Referring to FIG. 4, with continued reference to FIG. 2, corrupted static data copies 154A-154C, which are static data copies 154A-154C suffering from an error due to bit value change, need to be corrected due to the wrap around reconfiguration which the MMU 146 employs due to parity faults. When a parity fault is detected on a static data copy 154A-154C, that static data copy 154A-154C is overwritten with the correct copy of the static data. Microprocessor 132 conducts an overwrite task, shown by flow chart 200, to check, overwrite and replace corrupted static data copies 154A-154C. The overwrite task may be performed as a background process when the microprocessor 132 is not otherwise occupied with a more time or event sensitive foreground process. Repair of corrupted data can be delayed since one or more non-corrupted and uncompressed copies of the data are readily available in the PPRAM 140. The overwrite task is conducted by the microprocessor 132, both when the microprocessor 132 is notified of a parity fault as well as when the microprocessor 132 is not notified of a parity fault. The control system 130 can thus correct any errors in the static data copies 154A-154C that occur during use of a particular static data copy 154A-154C, as well as correct any errors in a static data copy 154A-154C before that static data copy 154A-154C is used by the control system 130.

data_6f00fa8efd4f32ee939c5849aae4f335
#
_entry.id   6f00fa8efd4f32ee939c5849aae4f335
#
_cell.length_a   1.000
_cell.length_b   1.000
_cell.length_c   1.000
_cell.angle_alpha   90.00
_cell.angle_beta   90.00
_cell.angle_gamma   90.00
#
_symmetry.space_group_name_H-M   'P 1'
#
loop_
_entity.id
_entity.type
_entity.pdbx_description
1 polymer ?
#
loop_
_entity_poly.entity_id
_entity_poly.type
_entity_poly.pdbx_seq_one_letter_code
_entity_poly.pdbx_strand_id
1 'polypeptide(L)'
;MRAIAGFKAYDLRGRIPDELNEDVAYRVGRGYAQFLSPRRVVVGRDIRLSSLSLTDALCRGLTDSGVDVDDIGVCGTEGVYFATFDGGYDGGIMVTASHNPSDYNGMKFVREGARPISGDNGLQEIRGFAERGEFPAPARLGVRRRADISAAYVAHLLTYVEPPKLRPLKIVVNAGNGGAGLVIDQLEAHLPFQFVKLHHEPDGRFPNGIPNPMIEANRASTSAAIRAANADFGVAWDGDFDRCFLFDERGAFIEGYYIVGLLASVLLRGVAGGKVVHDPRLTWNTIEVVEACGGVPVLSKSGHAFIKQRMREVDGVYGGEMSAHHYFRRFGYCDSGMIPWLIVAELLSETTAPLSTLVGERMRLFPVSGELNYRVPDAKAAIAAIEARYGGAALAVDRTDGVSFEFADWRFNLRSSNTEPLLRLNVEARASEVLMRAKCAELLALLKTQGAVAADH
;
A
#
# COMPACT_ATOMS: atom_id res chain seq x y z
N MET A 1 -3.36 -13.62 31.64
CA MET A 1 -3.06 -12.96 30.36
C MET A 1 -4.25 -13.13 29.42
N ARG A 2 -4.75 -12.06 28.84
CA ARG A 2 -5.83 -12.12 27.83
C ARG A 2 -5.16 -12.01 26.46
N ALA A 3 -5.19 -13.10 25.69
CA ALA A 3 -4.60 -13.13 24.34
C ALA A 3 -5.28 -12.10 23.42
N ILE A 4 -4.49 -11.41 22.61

• [0035]
    During operation, the overwrite task will read data from the PPRAM 140 (Step 202). The overwrite task compares each static data copy 154A-154C from the PPRAM 140 to each other to check whether any static data copy 154A-154C does not match and is therefore corrupted (Step 204). If all static data copies 154A-154C are identical (Step 206) the overwrite task will continue comparing data during data read (212), and restart the checking process. (Step 202). If all static data copies 154A-154C are not identical (Step 206), the overwrite task will refresh the corrupted static data copy 154A-154C (Step 208) by overwriting the corrupted static data copy 154A-154C with a correct static data copy 154A-154C. The overwrite task will then continue the checking process (202).